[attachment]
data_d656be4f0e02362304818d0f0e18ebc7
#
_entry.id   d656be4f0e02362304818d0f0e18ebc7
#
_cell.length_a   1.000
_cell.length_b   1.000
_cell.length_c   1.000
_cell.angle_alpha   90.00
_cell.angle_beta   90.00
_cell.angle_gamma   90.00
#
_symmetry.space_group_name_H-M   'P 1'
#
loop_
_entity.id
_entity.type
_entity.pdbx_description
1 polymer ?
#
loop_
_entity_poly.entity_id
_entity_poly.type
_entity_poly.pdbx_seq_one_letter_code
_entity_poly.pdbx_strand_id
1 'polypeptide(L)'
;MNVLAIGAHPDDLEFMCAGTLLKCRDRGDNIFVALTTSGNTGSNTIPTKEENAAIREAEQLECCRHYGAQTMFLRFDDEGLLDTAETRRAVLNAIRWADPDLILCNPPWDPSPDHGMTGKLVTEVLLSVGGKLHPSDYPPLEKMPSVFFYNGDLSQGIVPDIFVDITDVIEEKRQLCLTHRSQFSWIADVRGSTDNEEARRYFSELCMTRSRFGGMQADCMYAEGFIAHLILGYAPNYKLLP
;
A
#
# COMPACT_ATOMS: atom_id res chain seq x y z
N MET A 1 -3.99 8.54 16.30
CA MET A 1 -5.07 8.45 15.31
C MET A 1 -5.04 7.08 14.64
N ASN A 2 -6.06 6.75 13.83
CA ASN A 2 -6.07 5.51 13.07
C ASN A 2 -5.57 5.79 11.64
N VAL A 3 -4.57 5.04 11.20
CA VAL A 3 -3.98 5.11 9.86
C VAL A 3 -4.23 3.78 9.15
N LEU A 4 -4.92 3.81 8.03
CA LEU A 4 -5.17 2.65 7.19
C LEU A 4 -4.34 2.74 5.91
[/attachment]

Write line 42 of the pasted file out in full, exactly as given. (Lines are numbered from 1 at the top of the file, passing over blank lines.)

C LEU A 4 -4.34 2.74 5.91